RICHMOND, Va. (WTVR) – Richmond Public schools faces an $80 million dilemma to fix city schools. Even as Mayor Dwight Jones opens two new city schools, parents say some kids are still suffering throughout the district.
“Besides the education, they need to be able to be comfortable in the classroom,” said Denitre Lipscomb.
Denitre Lipscomb said her 7th grader complains about the lack of heating and air-conditioning at Binford Middle.
“It’s a shame that they don’t get to have a chance to be able to focus on stuff like they want to because that school is so dilapidated,” she said.
The problems don’t stop with Binford Middle. A Virginia Beach engineering firm prepared a 91-page report that points out how 49 schools in the school system need a total of $80-million dollars’ worth of repairs and renovations.
These are schools that most of the district’s 23,000 students attend.
“It is on some level alarming that there’s that much capital need in the school systems,” said Jeffrey Bourne, Richmond School Board Chair.
According to the report, those costly needs include everything from an outdated electrical system at Carver Elementary to replacing cast iron pipes throughout Ginter Park Elementary.
The report also cites other needs like new boilers and roofs on school buildings.
“Obviously, we have a lot of challenges. We have a lot of work to do. And we’ve been hard at it for the last month,” said Bourne.
Richmond Public schools has already spent millions of dollars to make this school and others compliant with the Americans with Disabilities Act. But many problems still exist, inside the buildings. And school administrators say repairs need to be made to keep them open.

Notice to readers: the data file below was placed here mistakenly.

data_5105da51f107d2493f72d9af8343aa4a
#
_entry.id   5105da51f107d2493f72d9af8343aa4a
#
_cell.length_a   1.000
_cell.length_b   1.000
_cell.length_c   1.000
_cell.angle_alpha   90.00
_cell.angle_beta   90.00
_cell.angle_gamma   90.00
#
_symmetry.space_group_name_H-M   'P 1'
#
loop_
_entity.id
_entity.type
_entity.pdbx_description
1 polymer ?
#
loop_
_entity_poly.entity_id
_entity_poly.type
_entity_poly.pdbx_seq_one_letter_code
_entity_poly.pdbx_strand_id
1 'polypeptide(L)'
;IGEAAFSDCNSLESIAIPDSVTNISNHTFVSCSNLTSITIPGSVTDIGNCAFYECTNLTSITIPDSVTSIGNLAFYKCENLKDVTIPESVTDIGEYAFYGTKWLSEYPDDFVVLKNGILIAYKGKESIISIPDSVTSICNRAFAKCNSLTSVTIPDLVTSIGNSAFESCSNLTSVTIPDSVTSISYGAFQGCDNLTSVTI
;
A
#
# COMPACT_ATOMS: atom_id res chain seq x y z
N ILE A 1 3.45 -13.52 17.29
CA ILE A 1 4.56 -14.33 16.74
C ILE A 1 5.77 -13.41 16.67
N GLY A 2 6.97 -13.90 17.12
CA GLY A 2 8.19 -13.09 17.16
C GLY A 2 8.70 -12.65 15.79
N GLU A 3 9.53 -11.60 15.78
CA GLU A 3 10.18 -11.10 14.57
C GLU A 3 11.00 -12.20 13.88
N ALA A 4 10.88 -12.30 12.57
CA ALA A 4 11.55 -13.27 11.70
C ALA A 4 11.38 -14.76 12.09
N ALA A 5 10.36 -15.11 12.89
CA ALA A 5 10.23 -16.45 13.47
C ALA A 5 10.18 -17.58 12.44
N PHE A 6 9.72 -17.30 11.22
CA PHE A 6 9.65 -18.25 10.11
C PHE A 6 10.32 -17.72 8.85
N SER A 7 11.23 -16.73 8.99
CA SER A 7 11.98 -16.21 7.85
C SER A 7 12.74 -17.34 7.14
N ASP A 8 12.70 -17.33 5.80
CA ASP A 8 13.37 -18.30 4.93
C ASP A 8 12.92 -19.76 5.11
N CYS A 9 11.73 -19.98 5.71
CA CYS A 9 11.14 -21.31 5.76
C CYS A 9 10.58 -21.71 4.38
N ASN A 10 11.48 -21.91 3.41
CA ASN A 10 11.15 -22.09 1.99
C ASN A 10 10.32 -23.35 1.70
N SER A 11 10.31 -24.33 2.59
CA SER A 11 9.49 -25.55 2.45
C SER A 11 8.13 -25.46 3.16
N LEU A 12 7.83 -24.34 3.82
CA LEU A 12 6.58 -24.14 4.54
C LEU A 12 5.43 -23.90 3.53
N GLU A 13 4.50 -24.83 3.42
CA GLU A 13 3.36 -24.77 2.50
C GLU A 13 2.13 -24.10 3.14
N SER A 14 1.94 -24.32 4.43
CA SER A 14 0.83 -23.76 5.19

We asked school board chair Jeffrey Bourne where the money will come from.
“We’ve got to squeeze every nickel that we have and make priority investments. In addition, I think we got to try and find some alternative ways to do some of this capital maintenance,” said Bourne.
So, would it mean closing more schools to reduce the cost? With the schools being rezoned that could be an option, said Bourne.
“The rezoning process will allow us an opportunity to really consider all of those factors whether it’s capacity, whether it’s maintenance needs, Capital needs,” said Bourne.
And parent Denitre Lipscomb says she wants to help too.
“I’m willing to volunteer and willing to help in any way I can. Fundraisers maybe you know trying to help put monies into the school,” said Lipscomb.
Here’s a link to the report in it’s entirety: Facilities Infrastructure Assessment Combined.